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A few years after our first son was born, I suggested we start a new tradition in our family. Here I was 30 years old and my parents were still graciously playing Santa for all of us and our significant others. It seemed time to change things up once grandkids were added to the mix.
So I suggested that we grown ups start playing Santa for one another (while playing Santa for our own kids, too). The idea behind this is that we, as a family, believe in the idea of Santa. We believe that it's important and special to be excited. That it's exciting to surprise someone else with no expectation of them returning the favor.
And so we have adopted the thinking that as long as you believe in the idea of Santa, Santa still comes. But if you stop believing, he won't come.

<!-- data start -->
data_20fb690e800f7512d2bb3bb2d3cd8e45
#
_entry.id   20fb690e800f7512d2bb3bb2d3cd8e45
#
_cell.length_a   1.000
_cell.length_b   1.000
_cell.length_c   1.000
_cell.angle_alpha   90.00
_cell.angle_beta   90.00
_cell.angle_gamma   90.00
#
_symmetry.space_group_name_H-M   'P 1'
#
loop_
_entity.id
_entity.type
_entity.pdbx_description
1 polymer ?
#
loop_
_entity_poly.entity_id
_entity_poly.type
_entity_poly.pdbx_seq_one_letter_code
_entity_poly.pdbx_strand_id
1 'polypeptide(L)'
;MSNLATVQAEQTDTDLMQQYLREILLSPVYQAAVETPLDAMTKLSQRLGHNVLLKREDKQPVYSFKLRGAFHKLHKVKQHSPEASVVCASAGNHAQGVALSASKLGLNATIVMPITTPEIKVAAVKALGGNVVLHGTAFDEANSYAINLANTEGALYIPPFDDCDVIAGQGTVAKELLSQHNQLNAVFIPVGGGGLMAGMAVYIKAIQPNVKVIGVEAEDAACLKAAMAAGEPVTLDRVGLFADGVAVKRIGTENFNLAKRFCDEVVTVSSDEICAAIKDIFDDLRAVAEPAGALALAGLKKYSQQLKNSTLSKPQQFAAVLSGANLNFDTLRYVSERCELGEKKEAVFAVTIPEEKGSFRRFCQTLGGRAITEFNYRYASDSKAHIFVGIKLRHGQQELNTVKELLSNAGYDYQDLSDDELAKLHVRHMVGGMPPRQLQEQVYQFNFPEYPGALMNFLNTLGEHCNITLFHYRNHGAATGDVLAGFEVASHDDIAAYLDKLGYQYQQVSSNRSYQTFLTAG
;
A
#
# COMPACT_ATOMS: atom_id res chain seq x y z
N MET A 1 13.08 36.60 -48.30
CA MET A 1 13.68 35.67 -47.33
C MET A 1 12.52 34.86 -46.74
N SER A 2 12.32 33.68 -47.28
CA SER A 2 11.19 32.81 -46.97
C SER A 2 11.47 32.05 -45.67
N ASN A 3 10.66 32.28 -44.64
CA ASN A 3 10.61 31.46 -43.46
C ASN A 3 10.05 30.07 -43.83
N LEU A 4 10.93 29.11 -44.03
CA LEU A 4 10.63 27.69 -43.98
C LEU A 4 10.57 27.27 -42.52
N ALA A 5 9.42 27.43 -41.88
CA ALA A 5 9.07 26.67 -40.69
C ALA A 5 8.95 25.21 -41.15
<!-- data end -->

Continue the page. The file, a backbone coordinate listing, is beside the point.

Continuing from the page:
Except for that Noah announced he is done. And that he thinks the grown ups do it all.
And he is right, of course. But that isn't the point. I always knew there would come that "a ha!" day when each of our kids figured it out. I remember mine distinctly. A Target price tag was left on one of my presents. And while there were a lot of unanswered questions about Mr. Claus I knew I had never seen him shopping at Target.
I spent a lot of time and energy this weekend trying to share with Noah that how it happens isn't the point. And in my frustration and anger at his absolutist approach to it all (I have NO idea where he got that!) I didn't come up with the right words.
But after my temper settled down a bit I talked to him again last night.
I told him it isn't about a man in a red suit or reindeer or even the presents. It's about the idea that there is goodness out there. That there might just be someone who wants to give to you without the promise or expectation of you giving back. It's about excitement and surprise and giving (not getting). And not about chimneys and flying reindeer. And each year, I choose to believe in those things.
I think he got it. He now says he believes in the idea of Santa.
And so do I.